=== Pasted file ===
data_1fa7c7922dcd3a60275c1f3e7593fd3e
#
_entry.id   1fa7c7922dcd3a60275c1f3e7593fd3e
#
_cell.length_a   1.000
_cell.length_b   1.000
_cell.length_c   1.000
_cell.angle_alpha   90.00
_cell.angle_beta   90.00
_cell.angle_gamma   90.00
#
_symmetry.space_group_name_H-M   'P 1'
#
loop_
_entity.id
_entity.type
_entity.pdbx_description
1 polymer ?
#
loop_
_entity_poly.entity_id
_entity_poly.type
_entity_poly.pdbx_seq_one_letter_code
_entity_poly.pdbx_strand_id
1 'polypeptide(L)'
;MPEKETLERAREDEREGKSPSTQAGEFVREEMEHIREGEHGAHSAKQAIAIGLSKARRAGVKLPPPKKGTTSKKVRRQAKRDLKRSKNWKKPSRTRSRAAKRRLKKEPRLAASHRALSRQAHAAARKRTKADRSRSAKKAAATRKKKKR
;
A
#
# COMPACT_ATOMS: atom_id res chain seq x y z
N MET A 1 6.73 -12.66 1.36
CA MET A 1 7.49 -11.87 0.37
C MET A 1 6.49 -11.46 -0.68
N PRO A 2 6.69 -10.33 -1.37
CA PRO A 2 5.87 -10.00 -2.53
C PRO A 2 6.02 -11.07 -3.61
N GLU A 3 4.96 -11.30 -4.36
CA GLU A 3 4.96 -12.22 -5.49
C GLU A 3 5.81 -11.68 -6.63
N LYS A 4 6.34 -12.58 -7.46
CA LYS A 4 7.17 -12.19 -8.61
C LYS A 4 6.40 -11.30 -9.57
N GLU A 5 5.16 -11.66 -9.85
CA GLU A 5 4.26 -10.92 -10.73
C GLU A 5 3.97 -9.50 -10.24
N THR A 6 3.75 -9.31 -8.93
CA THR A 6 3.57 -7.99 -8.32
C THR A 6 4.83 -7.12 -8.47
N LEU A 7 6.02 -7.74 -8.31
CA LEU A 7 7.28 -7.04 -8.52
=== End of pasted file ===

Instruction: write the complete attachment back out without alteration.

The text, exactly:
data_1fa7c7922dcd3a60275c1f3e7593fd3e
#
_entry.id   1fa7c7922dcd3a60275c1f3e7593fd3e
#
_cell.length_a   1.000
_cell.length_b   1.000
_cell.length_c   1.000
_cell.angle_alpha   90.00
_cell.angle_beta   90.00
_cell.angle_gamma   90.00
#
_symmetry.space_group_name_H-M   'P 1'
#
loop_
_entity.id
_entity.type
_entity.pdbx_description
1 polymer ?
#
loop_
_entity_poly.entity_id
_entity_poly.type
_entity_poly.pdbx_seq_one_letter_code
_entity_poly.pdbx_strand_id
1 'polypeptide(L)'
;MPEKETLERAREDEREGKSPSTQAGEFVREEMEHIREGEHGAHSAKQAIAIGLSKARRAGVKLPPPKKGTTSKKVRRQAKRDLKRSKNWKKPSRTRSRAAKRRLKKEPRLAASHRALSRQAHAAARKRTKADRSRSAKKAAATRKKKKR
;
A
#
# COMPACT_ATOMS: atom_id res chain seq x y z
N MET A 1 6.73 -12.66 1.36
CA MET A 1 7.49 -11.87 0.37
C MET A 1 6.49 -11.46 -0.68
N PRO A 2 6.69 -10.33 -1.37
CA PRO A 2 5.87 -10.00 -2.53
C PRO A 2 6.02 -11.07 -3.61
N GLU A 3 4.96 -11.30 -4.36
CA GLU A 3 4.96 -12.22 -5.49
C GLU A 3 5.81 -11.68 -6.63
N LYS A 4 6.34 -12.58 -7.46
CA LYS A 4 7.17 -12.19 -8.61
C LYS A 4 6.40 -11.30 -9.57
N GLU A 5 5.16 -11.66 -9.85
CA GLU A 5 4.26 -10.92 -10.73
C GLU A 5 3.97 -9.50 -10.24
N THR A 6 3.75 -9.31 -8.93
CA THR A 6 3.57 -7.99 -8.32
C THR A 6 4.83 -7.12 -8.47
N LEU A 7 6.02 -7.74 -8.31
CA LEU A 7 7.28 -7.04 -8.52